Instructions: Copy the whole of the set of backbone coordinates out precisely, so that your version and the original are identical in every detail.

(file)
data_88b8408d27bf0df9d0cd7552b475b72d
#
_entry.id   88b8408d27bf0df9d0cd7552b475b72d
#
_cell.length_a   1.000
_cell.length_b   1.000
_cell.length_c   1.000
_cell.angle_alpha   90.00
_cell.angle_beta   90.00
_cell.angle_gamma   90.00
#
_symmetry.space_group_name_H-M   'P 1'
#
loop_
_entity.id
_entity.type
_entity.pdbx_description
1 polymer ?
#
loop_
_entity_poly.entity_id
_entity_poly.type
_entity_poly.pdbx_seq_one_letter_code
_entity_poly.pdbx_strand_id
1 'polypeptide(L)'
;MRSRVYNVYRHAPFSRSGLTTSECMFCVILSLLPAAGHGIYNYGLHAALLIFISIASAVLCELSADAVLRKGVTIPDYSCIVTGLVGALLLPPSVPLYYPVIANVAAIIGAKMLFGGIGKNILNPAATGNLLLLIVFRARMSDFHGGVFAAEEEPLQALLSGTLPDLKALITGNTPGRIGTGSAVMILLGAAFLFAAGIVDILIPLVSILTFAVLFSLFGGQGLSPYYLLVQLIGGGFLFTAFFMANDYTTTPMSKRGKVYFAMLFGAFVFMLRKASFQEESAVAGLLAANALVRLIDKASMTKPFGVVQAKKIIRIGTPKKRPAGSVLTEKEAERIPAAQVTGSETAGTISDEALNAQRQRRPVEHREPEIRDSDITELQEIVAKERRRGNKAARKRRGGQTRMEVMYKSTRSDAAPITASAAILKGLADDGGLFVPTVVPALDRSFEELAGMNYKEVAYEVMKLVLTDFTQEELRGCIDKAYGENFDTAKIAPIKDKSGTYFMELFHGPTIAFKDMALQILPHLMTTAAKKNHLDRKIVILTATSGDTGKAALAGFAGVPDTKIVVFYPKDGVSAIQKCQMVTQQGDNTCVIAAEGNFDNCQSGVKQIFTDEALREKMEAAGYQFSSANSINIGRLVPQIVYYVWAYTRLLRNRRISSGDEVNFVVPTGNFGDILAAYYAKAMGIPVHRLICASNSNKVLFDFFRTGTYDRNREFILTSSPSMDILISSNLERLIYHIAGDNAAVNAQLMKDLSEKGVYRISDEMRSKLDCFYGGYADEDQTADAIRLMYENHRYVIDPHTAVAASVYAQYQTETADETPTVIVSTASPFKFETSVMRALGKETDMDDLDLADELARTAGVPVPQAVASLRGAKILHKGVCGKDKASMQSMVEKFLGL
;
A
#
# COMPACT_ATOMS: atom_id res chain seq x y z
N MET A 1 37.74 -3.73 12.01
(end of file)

data_88b8408d27bf0df9d0cd7552b475b72d
#
_entry.id   88b8408d27bf0df9d0cd7552b475b72d
#
_cell.length_a   1.000
_cell.length_b   1.000
_cell.length_c   1.000
_cell.angle_alpha   90.00
_cell.angle_beta   90.00
_cell.angle_gamma   90.00
#
_symmetry.space_group_name_H-M   'P 1'
#
loop_
_entity.id
_entity.type
_entity.pdbx_description
1 polymer ?
#
loop_
_entity_poly.entity_id
_entity_poly.type
_entity_poly.pdbx_seq_one_letter_code
_entity_poly.pdbx_strand_id
1 'polypeptide(L)'
;MRSRVYNVYRHAPFSRSGLTTSECMFCVILSLLPAAGHGIYNYGLHAALLIFISIASAVLCELSADAVLRKGVTIPDYSCIVTGLVGALLLPPSVPLYYPVIANVAAIIGAKMLFGGIGKNILNPAATGNLLLLIVFRARMSDFHGGVFAAEEEPLQALLSGTLPDLKALITGNTPGRIGTGSAVMILLGAAFLFAAGIVDILIPLVSILTFAVLFSLFGGQGLSPYYLLVQLIGGGFLFTAFFMANDYTTTPMSKRGKVYFAMLFGAFVFMLRKASFQEESAVAGLLAANALVRLIDKASMTKPFGVVQAKKIIRIGTPKKRPAGSVLTEKEAERIPAAQVTGSETAGTISDEALNAQRQRRPVEHREPEIRDSDITELQEIVAKERRRGNKAARKRRGGQTRMEVMYKSTRSDAAPITASAAILKGLADDGGLFVPTVVPALDRSFEELAGMNYKEVAYEVMKLVLTDFTQEELRGCIDKAYGENFDTAKIAPIKDKSGTYFMELFHGPTIAFKDMALQILPHLMTTAAKKNHLDRKIVILTATSGDTGKAALAGFAGVPDTKIVVFYPKDGVSAIQKCQMVTQQGDNTCVIAAEGNFDNCQSGVKQIFTDEALREKMEAAGYQFSSANSINIGRLVPQIVYYVWAYTRLLRNRRISSGDEVNFVVPTGNFGDILAAYYAKAMGIPVHRLICASNSNKVLFDFFRTGTYDRNREFILTSSPSMDILISSNLERLIYHIAGDNAAVNAQLMKDLSEKGVYRISDEMRSKLDCFYGGYADEDQTADAIRLMYENHRYVIDPHTAVAASVYAQYQTETADETPTVIVSTASPFKFETSVMRALGKETDMDDLDLADELARTAGVPVPQAVASLRGAKILHKGVCGKDKASMQSMVEKFLGL
;
A
#
# COMPACT_ATOMS: atom_id res chain seq x y z
N MET A 1 37.74 -3.73 12.01